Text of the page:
Noted for the “fiery intensity” of his playing, Cyrus Forough is a world-renowned violinist and Professor of Violin at Carnegie Mellon University in Pittsburgh. He is a laureate of the Tchaikovsky International Competition and a finalist in the Munich International Violin Competition. With his wife, Steinway artist Carolyn McCracken, he won the United States Artistic Ambassador Program’s Duo Competition, representing the U.S. in the Far East and South America. An active performer of contemporary music throughout his career, Forough recently recorded Alireza Mashayekhi’s fourth violin concerto in September 2016 with the Ukraine National Symphony, Vladimir Sirenko conducting. He holds a World Academy of Arts, Literature, and Media Award in recognition of his contributions to classical music and education. The three pieces he will perform at ISSUE Project Room are world premieres that have been dedicated to him by Mashayekhi.
A composer and pianist whose improvisations have been described as “tectonic," Ramin Amir Arjomand has performed widely as a soloist and in ensembles presenting his own works. His concert music has been commissioned and/or performed by Speculum Musicae, So Percussion Ensemble, the New York Virtuoso Singers, the Cassatt Quartet, TAK Ensemble, the Columbia Collegium Musicum, and numerous independent ensembles and soloists in venues throughout the U.S. Arjomand completed his doctoral work in Music Composition at Columbia University in 2006 and is currently on the faculty at Columbia University and the Steinhardt School at New York University.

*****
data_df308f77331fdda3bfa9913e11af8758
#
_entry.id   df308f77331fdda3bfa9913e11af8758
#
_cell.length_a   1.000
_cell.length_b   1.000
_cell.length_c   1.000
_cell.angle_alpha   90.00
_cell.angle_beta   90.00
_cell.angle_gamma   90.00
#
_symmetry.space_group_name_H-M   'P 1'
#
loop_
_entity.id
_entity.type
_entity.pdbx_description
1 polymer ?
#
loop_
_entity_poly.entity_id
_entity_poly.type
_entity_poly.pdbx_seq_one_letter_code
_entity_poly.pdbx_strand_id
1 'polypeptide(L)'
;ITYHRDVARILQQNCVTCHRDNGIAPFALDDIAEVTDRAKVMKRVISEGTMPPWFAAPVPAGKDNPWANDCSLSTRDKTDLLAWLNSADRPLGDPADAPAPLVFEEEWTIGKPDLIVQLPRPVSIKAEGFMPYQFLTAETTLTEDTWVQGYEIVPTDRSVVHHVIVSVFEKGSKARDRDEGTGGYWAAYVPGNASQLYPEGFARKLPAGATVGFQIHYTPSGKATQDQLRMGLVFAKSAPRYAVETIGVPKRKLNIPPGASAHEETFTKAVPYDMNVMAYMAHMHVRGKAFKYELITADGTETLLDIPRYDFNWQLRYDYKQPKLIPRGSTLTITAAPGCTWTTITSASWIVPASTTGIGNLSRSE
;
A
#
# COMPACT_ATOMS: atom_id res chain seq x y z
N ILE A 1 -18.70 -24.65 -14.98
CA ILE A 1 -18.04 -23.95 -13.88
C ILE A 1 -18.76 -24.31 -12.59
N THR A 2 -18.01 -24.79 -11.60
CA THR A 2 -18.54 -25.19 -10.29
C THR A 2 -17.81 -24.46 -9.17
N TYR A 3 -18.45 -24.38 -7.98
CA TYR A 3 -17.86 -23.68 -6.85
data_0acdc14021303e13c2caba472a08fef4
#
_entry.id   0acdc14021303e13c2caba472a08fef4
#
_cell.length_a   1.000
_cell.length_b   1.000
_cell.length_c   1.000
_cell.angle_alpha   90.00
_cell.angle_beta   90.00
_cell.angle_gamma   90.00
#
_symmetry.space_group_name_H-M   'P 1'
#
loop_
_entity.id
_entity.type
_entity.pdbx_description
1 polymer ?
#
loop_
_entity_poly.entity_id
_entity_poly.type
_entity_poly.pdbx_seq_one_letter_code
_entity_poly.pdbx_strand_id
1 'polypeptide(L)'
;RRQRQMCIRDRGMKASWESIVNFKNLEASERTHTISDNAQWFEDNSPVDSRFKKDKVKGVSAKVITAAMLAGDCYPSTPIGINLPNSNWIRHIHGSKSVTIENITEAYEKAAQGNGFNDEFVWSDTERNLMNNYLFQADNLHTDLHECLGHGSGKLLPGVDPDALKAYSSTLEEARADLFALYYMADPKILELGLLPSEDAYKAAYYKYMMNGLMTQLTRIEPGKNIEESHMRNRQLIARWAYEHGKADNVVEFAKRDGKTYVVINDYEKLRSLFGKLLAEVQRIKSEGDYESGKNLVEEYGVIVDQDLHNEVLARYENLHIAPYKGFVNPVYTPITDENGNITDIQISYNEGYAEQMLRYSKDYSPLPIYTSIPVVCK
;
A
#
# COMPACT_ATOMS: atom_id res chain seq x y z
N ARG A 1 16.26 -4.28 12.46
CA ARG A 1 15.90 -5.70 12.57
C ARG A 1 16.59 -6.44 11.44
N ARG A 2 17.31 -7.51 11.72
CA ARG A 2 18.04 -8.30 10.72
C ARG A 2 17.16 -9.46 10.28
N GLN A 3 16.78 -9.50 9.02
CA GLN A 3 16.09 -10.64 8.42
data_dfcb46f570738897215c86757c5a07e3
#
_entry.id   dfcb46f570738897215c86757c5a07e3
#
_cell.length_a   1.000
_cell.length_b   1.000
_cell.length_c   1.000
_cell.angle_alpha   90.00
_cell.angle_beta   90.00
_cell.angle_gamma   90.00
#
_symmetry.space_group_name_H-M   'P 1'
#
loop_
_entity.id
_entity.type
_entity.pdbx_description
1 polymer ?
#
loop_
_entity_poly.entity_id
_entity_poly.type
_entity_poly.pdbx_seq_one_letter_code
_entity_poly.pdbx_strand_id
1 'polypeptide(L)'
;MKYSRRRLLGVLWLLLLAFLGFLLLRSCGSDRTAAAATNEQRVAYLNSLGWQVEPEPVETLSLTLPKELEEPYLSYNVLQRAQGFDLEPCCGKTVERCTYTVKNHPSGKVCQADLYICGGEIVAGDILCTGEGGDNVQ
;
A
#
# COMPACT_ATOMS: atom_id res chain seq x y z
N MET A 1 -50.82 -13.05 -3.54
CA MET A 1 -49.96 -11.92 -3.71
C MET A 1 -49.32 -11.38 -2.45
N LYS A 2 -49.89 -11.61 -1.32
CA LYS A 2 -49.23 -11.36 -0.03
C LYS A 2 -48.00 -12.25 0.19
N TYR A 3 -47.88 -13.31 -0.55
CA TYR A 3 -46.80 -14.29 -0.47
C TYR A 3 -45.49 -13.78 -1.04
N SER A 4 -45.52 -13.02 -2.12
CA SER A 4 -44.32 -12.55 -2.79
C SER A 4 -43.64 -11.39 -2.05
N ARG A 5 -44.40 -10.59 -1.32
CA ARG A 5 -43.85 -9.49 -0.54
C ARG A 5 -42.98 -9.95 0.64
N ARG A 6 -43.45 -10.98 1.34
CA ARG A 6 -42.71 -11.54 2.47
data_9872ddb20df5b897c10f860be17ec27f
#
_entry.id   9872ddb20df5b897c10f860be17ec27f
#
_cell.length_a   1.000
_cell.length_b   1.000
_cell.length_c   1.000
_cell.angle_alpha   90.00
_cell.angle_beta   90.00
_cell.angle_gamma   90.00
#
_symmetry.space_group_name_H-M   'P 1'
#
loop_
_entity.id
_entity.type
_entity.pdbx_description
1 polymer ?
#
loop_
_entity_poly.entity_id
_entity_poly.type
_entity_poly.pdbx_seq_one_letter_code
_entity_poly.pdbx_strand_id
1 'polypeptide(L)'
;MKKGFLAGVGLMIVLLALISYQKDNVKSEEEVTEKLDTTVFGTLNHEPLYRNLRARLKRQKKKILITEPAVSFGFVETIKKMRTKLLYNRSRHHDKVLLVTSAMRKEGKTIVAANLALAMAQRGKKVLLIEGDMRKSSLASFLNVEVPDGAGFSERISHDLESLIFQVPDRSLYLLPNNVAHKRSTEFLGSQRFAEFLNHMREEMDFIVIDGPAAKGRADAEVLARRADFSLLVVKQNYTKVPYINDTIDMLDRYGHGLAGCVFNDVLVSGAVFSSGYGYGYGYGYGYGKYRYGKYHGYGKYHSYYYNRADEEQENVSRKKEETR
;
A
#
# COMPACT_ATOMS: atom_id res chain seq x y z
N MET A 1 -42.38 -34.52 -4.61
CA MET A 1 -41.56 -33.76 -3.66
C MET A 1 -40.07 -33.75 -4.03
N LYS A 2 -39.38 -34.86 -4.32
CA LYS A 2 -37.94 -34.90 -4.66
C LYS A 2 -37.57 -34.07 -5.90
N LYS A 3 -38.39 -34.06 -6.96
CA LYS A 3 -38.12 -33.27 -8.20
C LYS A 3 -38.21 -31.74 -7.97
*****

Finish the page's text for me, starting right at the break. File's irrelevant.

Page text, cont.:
Margaret Leng Tan is a visionary pianist who has established herself as a major force within the American avant-garde. The first woman to earn a doctorate from Juilliard she has since been called “the queen of the toy piano” (The New York Times), having transformed a humble toy into a real instrument in her groundbreaking 1997 recording, The Art of the Toy Piano (Point Music/Universal). Recent premieres include Curios, a solo music-theater piece for toy instruments by Phyllis Chen, and Metamorphoses, Book 1 for amplified piano by George Crumb, both written for Ms. Tan.
Vocalist Daisy Press is a prominent interpreter of American and European experimental classical music and the principal singer at Brooklyn's famed House of Yes, where she has developed and performed in many shows, frequently collaborating with acrobats, dancers, and circus artists. She regularly performs the music of Bernhard Lang, Hildegard von Bingen, and Morton Feldman, and her interpretation of Feldman's “Three Voices” has been hailed by the New York Times as “intrepid” and “passionate.” She collaborated with composer Nick Hallett and visual artist Shana Moulton on the video opera “Whispering Pines 10” and worked with So Percussion on George Crumb’s “Unto the Hills” as well as Steve Reich’s “Drumming” and “Music for 18 Musicians”. She holds academic degrees from Sarah Lawrence College, the Manhattan School of Music, and Oxford University. At House of Yes, Daisy is the High Priestess of the phenomenon known as Voice Cult.